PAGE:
How to Pivot to E-Commerce via DTC Business Model
Nike is just one example of a known retailer gone DTC. With the growing rate of e-commerce transactions and commoditization of this technology, as much as 14% of US total retail sales are expected to come from this channel by 2021.
So, what is DTC?
Direct-to-Consumer (DTC or D2C) is a retail model that enables manufacturers and CPG brands to sell products directly to consumers bypassing any middlemen (multi-brand retailers, wholesalers, resellers, etc.).
A DTC business primarily sells its products through online channels. Though larger, more established brands also set up flagship brick-and-mortar locations as a supporting channel for distribution.
Nike’s Direct strategy is heavily focused on creating a strong omnichannel retail experience – the one that leverages digital technologies such as big data analytics and image recognition to improve and personalize the in-store customer experience.
Beyond established players, DTC is also a go-to-market strategy of choice for emerging fashion-tech players. Pre-lockdowns, pure online fashion retailers raised almost $3,7 billion total from IPOs in fashion in 2018-2019. However, they just account for 17% by number. Glossier, Away, Tesla are just several examples of successful DTC brands, valued at over $1 billion.
While retail revenues dipped significantly in 2020 (along with valuations), direct-to-consumer were less affected than big-box retailers and multi-brand stores. With e-commerce as the prime sales channel, DTC brands were far better positioned to keep serving new and repeat customers during shutdowns and afterward. Given that over 50% of consumers are ready to pay more to conveniently get the goods they need and considering the overall increased e-commerce spending, pivoting to a direct-to-consumer strategy in 2021 may be a smart move for your brand.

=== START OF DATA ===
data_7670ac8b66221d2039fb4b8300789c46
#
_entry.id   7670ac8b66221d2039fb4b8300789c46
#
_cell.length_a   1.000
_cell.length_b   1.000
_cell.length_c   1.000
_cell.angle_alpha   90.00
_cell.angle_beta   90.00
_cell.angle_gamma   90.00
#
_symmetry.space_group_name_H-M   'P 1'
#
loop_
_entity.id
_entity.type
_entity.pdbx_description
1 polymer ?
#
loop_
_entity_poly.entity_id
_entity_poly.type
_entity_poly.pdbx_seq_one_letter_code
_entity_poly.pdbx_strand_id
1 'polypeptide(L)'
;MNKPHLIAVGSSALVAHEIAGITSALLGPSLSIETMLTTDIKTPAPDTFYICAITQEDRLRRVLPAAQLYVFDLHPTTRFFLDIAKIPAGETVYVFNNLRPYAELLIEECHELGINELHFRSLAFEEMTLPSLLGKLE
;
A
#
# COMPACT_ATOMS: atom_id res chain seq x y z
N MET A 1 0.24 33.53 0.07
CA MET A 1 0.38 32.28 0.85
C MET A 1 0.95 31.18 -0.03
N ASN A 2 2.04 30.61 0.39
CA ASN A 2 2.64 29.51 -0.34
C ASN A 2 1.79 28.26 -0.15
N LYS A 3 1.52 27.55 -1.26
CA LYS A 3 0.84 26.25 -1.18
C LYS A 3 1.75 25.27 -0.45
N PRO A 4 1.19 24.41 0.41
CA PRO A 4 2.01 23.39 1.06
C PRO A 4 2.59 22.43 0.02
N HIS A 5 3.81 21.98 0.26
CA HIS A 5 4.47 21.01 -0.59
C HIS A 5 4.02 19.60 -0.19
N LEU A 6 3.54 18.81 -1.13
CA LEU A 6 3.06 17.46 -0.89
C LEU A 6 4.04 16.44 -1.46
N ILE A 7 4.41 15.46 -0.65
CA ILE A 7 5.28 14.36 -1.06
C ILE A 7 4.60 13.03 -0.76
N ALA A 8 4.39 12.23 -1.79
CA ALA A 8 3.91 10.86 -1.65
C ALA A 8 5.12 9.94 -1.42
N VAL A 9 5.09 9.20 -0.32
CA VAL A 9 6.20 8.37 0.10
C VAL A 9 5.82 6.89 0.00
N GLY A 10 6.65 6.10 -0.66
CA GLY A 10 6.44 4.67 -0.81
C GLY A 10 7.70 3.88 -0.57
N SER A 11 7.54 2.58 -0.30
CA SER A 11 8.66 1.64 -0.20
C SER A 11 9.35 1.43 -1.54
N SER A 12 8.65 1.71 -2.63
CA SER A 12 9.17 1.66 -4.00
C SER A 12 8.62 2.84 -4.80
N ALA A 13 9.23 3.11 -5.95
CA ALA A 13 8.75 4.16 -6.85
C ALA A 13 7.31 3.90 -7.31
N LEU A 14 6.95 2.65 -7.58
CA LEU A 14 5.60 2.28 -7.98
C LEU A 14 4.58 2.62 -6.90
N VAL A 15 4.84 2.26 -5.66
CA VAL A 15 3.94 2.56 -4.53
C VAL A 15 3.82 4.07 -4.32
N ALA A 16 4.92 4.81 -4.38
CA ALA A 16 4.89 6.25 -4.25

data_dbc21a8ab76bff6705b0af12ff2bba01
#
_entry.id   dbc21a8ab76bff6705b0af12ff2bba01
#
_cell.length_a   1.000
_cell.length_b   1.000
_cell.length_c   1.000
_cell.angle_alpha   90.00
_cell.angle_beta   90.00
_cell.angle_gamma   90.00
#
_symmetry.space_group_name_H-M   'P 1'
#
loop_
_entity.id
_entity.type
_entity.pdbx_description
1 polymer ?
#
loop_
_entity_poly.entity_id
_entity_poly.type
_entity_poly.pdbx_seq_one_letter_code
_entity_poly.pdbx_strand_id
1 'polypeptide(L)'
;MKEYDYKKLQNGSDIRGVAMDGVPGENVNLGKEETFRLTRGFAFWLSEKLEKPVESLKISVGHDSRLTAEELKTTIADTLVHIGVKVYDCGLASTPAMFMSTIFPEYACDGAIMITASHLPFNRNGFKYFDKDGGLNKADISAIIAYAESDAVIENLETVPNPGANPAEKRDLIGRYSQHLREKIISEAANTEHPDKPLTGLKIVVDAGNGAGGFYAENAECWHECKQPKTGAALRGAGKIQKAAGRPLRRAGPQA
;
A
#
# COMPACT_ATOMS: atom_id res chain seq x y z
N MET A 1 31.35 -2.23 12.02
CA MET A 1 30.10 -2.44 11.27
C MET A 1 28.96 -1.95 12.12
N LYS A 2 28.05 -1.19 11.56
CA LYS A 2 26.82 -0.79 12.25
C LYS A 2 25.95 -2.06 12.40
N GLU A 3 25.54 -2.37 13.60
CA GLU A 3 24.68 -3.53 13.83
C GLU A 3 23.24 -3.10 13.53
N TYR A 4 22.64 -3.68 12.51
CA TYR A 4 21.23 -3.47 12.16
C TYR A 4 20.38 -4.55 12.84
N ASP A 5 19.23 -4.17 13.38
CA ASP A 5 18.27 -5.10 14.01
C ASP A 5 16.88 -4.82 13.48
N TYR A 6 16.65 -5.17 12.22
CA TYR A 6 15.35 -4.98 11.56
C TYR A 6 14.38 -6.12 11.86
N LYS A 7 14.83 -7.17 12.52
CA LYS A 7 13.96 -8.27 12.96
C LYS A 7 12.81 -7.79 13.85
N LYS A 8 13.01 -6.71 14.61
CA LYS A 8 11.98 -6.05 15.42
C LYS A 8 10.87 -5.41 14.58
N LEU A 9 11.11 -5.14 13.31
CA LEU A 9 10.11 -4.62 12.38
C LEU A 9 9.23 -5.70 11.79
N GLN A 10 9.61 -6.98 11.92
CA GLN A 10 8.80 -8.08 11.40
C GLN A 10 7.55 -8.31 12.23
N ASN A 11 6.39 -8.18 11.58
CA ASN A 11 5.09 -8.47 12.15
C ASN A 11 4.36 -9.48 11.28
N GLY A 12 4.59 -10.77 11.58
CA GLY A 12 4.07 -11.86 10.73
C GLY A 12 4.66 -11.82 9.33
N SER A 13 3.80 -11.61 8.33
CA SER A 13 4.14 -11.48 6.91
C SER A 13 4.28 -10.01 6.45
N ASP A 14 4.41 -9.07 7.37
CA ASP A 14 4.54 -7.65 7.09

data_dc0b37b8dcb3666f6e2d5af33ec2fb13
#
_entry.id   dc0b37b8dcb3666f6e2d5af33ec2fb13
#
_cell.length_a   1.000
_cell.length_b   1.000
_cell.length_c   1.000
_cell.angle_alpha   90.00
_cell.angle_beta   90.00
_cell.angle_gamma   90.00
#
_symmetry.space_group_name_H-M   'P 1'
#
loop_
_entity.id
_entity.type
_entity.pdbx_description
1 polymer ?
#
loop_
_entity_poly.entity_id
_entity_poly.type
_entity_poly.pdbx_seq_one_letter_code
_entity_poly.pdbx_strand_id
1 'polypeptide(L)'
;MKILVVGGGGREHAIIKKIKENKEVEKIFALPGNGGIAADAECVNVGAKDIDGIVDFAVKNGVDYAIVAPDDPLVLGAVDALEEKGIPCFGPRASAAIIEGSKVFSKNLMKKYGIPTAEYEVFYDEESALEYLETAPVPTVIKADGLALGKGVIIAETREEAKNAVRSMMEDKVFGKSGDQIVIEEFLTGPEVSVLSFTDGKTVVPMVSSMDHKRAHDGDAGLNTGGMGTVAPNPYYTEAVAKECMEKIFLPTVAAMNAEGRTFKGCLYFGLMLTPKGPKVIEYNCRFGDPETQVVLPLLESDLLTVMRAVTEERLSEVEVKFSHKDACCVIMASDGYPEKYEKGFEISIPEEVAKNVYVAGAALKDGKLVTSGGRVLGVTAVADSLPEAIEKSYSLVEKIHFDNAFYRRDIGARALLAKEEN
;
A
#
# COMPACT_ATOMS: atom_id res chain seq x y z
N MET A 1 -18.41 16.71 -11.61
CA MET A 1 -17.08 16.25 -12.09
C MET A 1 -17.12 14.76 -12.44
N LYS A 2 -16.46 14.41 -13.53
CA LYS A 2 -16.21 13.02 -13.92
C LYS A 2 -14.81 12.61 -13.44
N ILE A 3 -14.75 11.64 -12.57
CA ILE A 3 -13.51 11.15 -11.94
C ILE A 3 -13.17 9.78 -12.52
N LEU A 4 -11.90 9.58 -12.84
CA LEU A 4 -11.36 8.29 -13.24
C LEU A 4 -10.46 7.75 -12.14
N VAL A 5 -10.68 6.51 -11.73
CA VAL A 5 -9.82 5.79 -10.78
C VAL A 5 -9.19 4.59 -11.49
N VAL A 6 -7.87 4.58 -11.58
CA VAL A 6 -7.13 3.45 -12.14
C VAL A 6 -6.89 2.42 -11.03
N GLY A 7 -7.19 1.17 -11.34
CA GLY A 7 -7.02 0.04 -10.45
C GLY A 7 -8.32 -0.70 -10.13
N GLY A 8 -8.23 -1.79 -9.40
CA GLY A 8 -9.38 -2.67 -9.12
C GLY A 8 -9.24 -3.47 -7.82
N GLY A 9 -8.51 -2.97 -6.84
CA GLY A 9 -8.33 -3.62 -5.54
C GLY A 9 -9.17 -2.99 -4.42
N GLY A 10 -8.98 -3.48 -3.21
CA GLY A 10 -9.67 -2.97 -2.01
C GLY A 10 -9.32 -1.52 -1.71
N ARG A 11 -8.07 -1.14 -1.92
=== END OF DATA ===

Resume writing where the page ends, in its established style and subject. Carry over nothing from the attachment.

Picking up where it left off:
How to Embrace E-Commerce with a Direct-to-Consumer Model: Technical and Operational Insights
The direct-to-consumer strategy enables brands to achieve rapid scale at a relatively low cost. As a go-to-market strategy, e-commerce website development, paired with online advertising campaigns, comes with a lower price tag than negotiating wholesale deals and distribution agreements.
At the same time, it doesn’t have to be either DTC or wholesale retail. Your brand can do both. Several DTC brands also sell through select retail partners. However, to avoid sales cannibalization, you should identify unique direct-to-consumer benefits to pitch to your clients:
That being said, let’s take a closer look at how you too can divert into the DTC space.
1. Select an E-Commerce Platform to Power Your Digital Experience
Direct-to-consumer services and products make ‘customer experience’ the hill they choose to defend. To differentiate from the competition, new retailers in the DTC space typically try to solve pressing point for consumers:
- Warby Parker – improved eyeglasses purchase process.
- Casper – made mattress shopping less of a drag.
- Made.com – acts as an IKEA alternative with better delivery options.
- Nike Direct – personalized advice for running shoes purchases.
But what better CX stands for in e-commerce? In most cases, DTC brands are more obsessive about collecting customer data and subsequently using it to deliver highly personalized experiences, both online and in-store.